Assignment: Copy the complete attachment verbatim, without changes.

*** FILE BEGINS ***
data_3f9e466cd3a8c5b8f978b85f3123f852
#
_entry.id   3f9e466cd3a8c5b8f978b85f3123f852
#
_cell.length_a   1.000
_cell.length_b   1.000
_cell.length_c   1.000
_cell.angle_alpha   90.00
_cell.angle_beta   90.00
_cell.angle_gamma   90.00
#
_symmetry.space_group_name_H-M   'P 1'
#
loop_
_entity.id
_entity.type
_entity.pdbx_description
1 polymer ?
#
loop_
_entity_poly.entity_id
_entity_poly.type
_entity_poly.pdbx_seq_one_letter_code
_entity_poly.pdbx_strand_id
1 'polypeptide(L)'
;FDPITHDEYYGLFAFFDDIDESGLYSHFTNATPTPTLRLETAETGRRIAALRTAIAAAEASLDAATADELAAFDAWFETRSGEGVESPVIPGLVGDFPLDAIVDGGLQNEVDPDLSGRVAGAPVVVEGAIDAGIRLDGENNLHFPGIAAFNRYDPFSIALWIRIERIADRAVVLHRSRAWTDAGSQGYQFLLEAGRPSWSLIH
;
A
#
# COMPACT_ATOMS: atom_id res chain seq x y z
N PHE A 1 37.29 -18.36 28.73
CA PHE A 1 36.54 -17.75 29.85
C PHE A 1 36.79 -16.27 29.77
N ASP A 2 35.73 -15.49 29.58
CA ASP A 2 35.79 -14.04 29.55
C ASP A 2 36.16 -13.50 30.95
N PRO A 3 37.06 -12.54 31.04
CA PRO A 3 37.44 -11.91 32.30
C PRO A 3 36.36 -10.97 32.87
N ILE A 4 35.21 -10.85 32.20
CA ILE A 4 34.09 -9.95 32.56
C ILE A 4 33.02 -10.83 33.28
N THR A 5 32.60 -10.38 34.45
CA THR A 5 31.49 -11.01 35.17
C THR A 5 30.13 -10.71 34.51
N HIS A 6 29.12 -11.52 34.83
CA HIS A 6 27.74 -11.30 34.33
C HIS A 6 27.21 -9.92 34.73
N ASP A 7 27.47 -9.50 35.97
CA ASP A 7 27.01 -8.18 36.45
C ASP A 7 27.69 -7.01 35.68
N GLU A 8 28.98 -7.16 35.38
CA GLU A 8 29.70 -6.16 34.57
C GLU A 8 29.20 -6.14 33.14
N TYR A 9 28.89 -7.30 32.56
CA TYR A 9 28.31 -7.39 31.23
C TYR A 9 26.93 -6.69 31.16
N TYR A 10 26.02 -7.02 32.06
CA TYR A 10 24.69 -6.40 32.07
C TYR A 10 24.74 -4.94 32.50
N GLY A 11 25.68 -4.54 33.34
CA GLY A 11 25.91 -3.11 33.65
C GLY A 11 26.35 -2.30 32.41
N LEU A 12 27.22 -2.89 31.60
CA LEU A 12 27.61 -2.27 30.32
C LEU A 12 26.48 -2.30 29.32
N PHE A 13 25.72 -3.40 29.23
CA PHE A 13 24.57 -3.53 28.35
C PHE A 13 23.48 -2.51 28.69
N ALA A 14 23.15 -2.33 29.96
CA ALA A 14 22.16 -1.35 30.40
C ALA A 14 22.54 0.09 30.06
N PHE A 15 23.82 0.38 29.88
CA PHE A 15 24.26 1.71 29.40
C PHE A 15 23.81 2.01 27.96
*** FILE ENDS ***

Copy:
data_3f9e466cd3a8c5b8f978b85f3123f852
#
_entry.id   3f9e466cd3a8c5b8f978b85f3123f852
#
_cell.length_a   1.000
_cell.length_b   1.000
_cell.length_c   1.000
_cell.angle_alpha   90.00
_cell.angle_beta   90.00
_cell.angle_gamma   90.00
#
_symmetry.space_group_name_H-M   'P 1'
#
loop_
_entity.id
_entity.type
_entity.pdbx_description
1 polymer ?
#
loop_
_entity_poly.entity_id
_entity_poly.type
_entity_poly.pdbx_seq_one_letter_code
_entity_poly.pdbx_strand_id
1 'polypeptide(L)'
;FDPITHDEYYGLFAFFDDIDESGLYSHFTNATPTPTLRLETAETGRRIAALRTAIAAAEASLDAATADELAAFDAWFETRSGEGVESPVIPGLVGDFPLDAIVDGGLQNEVDPDLSGRVAGAPVVVEGAIDAGIRLDGENNLHFPGIAAFNRYDPFSIALWIRIERIADRAVVLHRSRAWTDAGSQGYQFLLEAGRPSWSLIH
;
A
#
# COMPACT_ATOMS: atom_id res chain seq x y z
N PHE A 1 37.29 -18.36 28.73
CA PHE A 1 36.54 -17.75 29.85
C PHE A 1 36.79 -16.27 29.77
N ASP A 2 35.73 -15.49 29.58
CA ASP A 2 35.79 -14.04 29.55
C ASP A 2 36.16 -13.50 30.95
N PRO A 3 37.06 -12.54 31.04
CA PRO A 3 37.44 -11.91 32.30
C PRO A 3 36.36 -10.97 32.87
N ILE A 4 35.21 -10.85 32.20
CA ILE A 4 34.09 -9.95 32.56
C ILE A 4 33.02 -10.83 33.28
N THR A 5 32.60 -10.38 34.45
CA THR A 5 31.49 -11.01 35.17
C THR A 5 30.13 -10.71 34.51
N HIS A 6 29.12 -11.52 34.83
CA HIS A 6 27.74 -11.30 34.33
C HIS A 6 27.21 -9.92 34.73
N ASP A 7 27.47 -9.50 35.97
CA ASP A 7 27.01 -8.18 36.45
C ASP A 7 27.69 -7.01 35.68
N GLU A 8 28.98 -7.16 35.38
CA GLU A 8 29.70 -6.16 34.57
C GLU A 8 29.20 -6.14 33.14
N TYR A 9 28.89 -7.30 32.56
CA TYR A 9 28.31 -7.39 31.23
C TYR A 9 26.93 -6.69 31.16
N TYR A 10 26.02 -7.02 32.06
CA TYR A 10 24.69 -6.40 32.07
C TYR A 10 24.74 -4.94 32.50
N GLY A 11 25.68 -4.54 33.34
CA GLY A 11 25.91 -3.11 33.65
C GLY A 11 26.35 -2.30 32.41
N LEU A 12 27.22 -2.89 31.60
CA LEU A 12 27.61 -2.27 30.32
C LEU A 12 26.48 -2.30 29.32
N PHE A 13 25.72 -3.40 29.23
CA PHE A 13 24.57 -3.53 28.35
C PHE A 13 23.48 -2.51 28.69
N ALA A 14 23.15 -2.33 29.96
CA ALA A 14 22.16 -1.35 30.40
C ALA A 14 22.54 0.09 30.06
N PHE A 15 23.82 0.38 29.88
CA PHE A 15 24.26 1.71 29.40
C PHE A 15 23.81 2.01 27.96